|How to cite this URL:|
Seiam EA, Kamaly AM, El-Nahass YM, Abd El-Aziz AAA, Masoud AM. Topical application of tranexamic acid versus systemic injection during coronary artery bypass graft surgery: a comparative study. Ain-Shams J Anaesthesiol [serial online] 2015 [cited 2020 Feb 21];8:479-82. Available from: http://www.asja.eg.net/text.asp?2015/8/4/479/172667
| Introduction|| |
Intraoperative and postoperative bleeding is one of the main complications in patients undergoing cardiopulmonary bypass (CPB) for cardiac surgery. During CPB, the blood is exposed to large foreign surfaces and materials, and to flow conditions normally not found in the circulation  .
In addition, use of homologous blood, pump prime fluids, and heparinization and reversal with protamine introduce complex changes in hemostasis. All of these factors affect the platelet function, coagulation, and the fibrinolytic system  .
A variety of hemostatic changes, such as platelet dysfunction, activation of blood coagulation despite anticoagulation with heparin, inactivation of clotting factors either by consumption or by residual effects of heparin after its neutralization by protamine, and hyperfibrinolysis due to an enhanced release of tissue-type plasminogen activator, have been reported  .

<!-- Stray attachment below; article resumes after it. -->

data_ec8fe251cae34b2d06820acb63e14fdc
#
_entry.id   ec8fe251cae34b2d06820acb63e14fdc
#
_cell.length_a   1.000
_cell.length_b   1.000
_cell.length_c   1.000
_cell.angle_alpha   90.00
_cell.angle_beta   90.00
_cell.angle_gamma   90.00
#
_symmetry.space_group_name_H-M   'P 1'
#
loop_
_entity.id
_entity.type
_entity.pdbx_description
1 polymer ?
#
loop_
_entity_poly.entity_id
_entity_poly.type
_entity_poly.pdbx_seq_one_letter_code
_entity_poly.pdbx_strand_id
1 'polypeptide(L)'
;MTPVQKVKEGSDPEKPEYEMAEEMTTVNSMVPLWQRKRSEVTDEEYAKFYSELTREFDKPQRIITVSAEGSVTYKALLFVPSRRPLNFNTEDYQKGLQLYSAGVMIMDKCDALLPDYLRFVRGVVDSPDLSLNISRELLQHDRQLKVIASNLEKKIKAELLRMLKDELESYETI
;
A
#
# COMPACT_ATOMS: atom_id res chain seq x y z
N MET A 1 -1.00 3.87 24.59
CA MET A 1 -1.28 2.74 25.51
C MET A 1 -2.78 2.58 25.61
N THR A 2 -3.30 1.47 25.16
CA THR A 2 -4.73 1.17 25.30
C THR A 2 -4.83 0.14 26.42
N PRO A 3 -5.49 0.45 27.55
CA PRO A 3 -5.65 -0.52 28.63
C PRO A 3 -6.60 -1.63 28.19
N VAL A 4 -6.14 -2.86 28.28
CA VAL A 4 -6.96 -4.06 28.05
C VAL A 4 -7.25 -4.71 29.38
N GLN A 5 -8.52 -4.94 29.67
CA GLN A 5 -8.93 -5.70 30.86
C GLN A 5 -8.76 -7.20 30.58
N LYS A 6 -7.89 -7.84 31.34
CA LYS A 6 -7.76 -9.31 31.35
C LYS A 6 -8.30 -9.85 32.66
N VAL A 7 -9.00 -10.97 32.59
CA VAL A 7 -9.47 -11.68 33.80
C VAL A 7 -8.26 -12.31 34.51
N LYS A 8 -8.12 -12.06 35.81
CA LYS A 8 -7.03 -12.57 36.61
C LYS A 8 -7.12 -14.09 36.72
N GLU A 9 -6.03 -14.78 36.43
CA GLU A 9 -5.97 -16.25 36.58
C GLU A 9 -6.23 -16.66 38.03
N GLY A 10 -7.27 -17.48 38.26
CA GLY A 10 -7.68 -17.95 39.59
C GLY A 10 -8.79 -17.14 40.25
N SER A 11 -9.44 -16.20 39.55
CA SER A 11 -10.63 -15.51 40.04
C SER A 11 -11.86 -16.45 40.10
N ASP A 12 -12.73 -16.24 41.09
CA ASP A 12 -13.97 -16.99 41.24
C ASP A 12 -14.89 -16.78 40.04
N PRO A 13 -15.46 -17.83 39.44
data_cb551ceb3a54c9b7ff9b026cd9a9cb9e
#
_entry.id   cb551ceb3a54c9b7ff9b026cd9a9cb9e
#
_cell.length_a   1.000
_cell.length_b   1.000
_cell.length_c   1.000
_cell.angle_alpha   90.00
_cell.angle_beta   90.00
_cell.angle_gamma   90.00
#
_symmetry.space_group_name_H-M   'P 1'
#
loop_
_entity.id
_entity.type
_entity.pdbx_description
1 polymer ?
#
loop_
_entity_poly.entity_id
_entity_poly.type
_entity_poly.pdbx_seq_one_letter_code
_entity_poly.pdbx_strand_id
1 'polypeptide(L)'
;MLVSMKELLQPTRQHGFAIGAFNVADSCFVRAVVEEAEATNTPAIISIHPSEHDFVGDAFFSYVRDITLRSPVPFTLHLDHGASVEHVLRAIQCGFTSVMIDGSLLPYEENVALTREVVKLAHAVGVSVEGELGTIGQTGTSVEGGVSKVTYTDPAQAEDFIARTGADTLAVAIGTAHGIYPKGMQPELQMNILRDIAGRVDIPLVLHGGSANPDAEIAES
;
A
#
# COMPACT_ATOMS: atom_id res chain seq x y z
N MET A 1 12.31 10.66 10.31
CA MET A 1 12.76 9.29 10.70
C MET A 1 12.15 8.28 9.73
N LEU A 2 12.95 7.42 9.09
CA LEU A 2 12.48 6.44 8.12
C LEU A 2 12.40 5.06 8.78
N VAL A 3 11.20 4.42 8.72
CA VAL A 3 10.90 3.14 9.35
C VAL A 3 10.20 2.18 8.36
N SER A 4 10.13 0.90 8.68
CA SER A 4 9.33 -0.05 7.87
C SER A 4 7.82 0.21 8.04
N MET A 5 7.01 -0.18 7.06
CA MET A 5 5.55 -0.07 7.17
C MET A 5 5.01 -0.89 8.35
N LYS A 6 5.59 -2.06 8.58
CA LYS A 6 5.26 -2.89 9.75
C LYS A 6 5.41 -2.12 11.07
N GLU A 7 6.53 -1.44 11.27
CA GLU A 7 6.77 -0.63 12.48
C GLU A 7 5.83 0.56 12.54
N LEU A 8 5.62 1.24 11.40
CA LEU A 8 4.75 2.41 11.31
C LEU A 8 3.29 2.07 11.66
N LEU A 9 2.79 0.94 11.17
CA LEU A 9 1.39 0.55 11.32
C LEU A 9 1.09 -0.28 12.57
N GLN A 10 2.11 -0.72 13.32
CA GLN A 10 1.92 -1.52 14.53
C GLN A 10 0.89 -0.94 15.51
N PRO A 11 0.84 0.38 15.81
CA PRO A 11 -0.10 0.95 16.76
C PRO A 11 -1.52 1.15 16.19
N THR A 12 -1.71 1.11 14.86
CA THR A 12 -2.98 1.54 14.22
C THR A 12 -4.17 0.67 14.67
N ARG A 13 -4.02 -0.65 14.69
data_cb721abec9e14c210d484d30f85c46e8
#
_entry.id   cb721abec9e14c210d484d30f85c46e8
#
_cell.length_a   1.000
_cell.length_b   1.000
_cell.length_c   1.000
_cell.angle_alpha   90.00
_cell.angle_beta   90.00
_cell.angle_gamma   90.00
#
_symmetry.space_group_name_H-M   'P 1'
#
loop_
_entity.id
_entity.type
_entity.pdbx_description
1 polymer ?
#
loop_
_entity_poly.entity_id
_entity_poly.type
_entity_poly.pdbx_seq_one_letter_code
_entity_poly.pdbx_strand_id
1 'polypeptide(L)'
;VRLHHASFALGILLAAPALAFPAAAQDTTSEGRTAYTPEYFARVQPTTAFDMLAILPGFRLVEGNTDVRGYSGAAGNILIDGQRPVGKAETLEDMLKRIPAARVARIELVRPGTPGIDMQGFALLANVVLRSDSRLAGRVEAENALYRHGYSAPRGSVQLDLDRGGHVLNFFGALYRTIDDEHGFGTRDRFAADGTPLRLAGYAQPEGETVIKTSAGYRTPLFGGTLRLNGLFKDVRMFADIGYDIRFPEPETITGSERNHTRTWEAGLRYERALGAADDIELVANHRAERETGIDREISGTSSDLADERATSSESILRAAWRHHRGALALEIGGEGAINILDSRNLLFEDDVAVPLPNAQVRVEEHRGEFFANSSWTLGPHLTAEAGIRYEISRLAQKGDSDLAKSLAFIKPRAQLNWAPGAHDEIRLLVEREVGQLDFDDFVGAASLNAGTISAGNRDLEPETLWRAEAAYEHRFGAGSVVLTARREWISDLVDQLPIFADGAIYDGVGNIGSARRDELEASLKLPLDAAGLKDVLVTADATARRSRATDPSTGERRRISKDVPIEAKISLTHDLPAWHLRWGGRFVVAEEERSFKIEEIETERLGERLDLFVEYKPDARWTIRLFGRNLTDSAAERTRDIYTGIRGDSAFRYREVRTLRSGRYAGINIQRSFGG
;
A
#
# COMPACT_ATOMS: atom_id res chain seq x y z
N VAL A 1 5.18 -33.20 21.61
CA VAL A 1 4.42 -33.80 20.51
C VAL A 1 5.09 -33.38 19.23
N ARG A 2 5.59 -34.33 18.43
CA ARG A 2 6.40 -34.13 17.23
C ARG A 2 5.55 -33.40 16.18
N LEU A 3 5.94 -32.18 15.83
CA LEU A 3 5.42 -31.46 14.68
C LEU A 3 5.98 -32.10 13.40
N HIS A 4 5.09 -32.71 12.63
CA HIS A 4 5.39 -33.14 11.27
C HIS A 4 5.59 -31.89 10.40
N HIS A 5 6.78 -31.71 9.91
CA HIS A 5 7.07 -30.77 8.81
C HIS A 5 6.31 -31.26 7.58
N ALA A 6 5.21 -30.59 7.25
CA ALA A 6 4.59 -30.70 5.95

Various antifibrinolytic agents have been used to diminish post-bypass bleeding. These include e-aminocaproic acid, aprotinin (AP), and, most recently, tranexamic acid (TA)  .
Moreover, the application of TA into the chest before closure of the median sternotomy could remove plasminogen from the fibrin surface of clots, thereby inhibiting plasmin-induced degradation of fibrin. Thus, it might prevent the resolution of formed clots and lead to hemostasis by preserving their integrity  .
The aim of this study was to compare the efficacy of locally administered TA (topical application) with systemically administered TA to reduce postoperative bleeding after elective coronary artery bypass grafting (CABG).
| Patients and methods|| |
This comparative double-blinded study was conducted on 60 patients of both sexes, aged between 35 and 65 years, scheduled for elective CABG in the Cardiac Surgery Unit of Ain Shams University hospitals, from February 2010 to October 2012. Written informed consent was taken from all patients after obtaining approval from the ethics committee. Patients with a history of bleeding diathesis, history of thrombosis, heparin administration within the previous 48 h of surgery, NSAID intake within the last 3 days, renal dysfunction as determined by creatinine levels greater than 2 mg/dl, severe hepatic impairment, known allergy to TA, and patients scheduled for redo surgery were excluded from the study.